The third regional capacity building workshop on revising and updating National Biodiversity Strategy and Action Plans (NBSAPs) convened by the Secretariat of the Convention on Biological Diversity (SCBD) took place in Beirut, Lebanon from 2-7 May 2011.
The workshop was hosted and co-sponsored by the Ministry of Environment, Lebanon, the Economic and Social Commission for West Asia and the Government of Japan through its Japan Biodiversity Fund to support implementation of the COP 10 Nagoya outcomes.
The meeting was attended by 32 participants from 17 countries, with additional resource persons from various institutions, including Lebanon American University of Beirut (Lebanon); National Institute of Oceanography and Fisheries (Egypt), Tamunt n iffus (Morocco), SPNL (Lebanon), IUCN-CEC, UNEP-ROWA, League of Arab States, and the Convention on International Trade in Endangered Species (CITES).
The meeting provided an opportunity for countries from all Arab States to meet and exchange early experiences with the challenge of integrating the Nagoya Strategic Plan and its associated Aichi Targets into national biodiversity planning processes.
The early part of the workshop started with an overview of the Nagoya Outcomes and review of the status of implementation of existing NBSAPs developed before 2010, after which the current status of national plans to update/revise the NBSAPs to reflect the Nagoya Outcomes was described and discussed.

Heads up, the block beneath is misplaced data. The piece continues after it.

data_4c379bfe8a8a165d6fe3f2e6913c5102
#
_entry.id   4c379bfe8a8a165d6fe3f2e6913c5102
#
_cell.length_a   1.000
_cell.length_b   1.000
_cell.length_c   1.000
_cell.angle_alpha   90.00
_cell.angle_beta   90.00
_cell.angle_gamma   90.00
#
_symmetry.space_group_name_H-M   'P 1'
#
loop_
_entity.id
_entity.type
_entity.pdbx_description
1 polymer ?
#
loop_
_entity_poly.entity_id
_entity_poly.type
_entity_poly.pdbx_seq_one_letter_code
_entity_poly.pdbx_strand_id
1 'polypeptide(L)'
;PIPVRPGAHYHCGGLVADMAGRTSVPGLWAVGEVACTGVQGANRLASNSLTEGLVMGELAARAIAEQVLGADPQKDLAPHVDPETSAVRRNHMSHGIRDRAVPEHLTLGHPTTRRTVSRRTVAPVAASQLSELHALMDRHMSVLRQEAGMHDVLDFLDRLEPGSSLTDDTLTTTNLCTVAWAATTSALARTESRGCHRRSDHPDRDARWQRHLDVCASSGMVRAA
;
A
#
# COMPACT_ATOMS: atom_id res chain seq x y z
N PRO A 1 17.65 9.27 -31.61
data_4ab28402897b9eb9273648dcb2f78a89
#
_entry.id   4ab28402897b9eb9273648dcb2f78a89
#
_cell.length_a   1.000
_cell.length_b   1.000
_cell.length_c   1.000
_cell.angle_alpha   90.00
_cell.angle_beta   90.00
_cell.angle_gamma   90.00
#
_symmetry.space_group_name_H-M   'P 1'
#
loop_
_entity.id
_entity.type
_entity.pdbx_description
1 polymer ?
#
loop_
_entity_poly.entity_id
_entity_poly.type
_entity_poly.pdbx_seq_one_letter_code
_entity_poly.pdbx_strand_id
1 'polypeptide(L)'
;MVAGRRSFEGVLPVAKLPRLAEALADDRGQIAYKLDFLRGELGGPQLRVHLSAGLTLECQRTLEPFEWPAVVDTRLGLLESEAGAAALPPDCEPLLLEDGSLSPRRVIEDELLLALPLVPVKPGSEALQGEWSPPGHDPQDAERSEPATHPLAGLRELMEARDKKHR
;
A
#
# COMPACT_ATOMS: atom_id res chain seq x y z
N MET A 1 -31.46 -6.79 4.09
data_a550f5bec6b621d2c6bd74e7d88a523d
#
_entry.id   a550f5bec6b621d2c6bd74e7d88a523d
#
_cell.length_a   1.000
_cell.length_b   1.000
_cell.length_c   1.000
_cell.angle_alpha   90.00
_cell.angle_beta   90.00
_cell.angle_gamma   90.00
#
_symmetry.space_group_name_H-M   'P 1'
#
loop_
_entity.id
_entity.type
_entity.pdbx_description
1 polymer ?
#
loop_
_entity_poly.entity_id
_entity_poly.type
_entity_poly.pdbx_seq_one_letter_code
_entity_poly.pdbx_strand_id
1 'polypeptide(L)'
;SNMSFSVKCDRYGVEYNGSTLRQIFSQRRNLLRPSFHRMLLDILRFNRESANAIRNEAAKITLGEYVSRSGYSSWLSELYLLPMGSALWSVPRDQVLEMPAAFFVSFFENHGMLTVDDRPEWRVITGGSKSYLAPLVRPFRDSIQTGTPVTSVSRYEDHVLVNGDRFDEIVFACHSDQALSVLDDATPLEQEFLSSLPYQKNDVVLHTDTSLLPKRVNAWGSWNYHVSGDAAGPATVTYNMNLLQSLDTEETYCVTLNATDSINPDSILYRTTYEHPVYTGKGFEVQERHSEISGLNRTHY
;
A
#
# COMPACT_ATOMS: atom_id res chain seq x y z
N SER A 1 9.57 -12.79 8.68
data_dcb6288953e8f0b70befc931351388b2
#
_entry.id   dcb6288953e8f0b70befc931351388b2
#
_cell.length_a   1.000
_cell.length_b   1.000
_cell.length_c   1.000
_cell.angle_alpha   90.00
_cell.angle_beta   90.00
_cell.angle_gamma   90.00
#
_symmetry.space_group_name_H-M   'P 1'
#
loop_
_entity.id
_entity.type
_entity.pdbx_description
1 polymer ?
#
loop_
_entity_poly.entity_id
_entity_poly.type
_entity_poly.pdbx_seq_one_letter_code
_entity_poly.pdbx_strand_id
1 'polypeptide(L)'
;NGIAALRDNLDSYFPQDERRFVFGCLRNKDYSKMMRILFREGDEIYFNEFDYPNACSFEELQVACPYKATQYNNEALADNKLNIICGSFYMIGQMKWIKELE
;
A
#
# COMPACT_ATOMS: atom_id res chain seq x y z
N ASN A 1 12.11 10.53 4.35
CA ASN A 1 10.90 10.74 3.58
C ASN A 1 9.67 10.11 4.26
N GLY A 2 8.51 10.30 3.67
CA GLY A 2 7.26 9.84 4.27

Subsequent sessions of the workshop focused on the 5 goals of the Strategic Plan, using one or more of the 20 Aichi Targets to explore, in participatory working groups, how to develop appropriate targets and then identify the key stakeholders, activities and resource needs to achieve the target by 2020. In particular, Aichi targets 2, 3, 9, 19 and 20 were the subject of specific capacity building exercises.
Practical examples of the mainstreaming of biodiversity into the broader landscape were included in a one day field trip, organized by the Lebanon Ministry of Environment to see, firsthand, how a protected area (Tannourine Cedar Reserve) can be integrated into the broader multiple-use landscape as an example of mainstreaming ecosystem services.
By the end of the workshop, participants had gained experience with a number of new techniques that are essential to the NBSAP revision process, as well as how to access GEF financial assistance, where eligible. The workshop evaluation revealed that participants valued the highest the following workshop items: the opportunity to work in small groups to explore strategy planning options, the participatory exercises in stakeholder engagement and communication, and the discussions on sectoral integration and mainstreaming. Participants felt that the meeting had helped greatly towards revising their NBSAPs and encouraging more regional collaboration and sharing.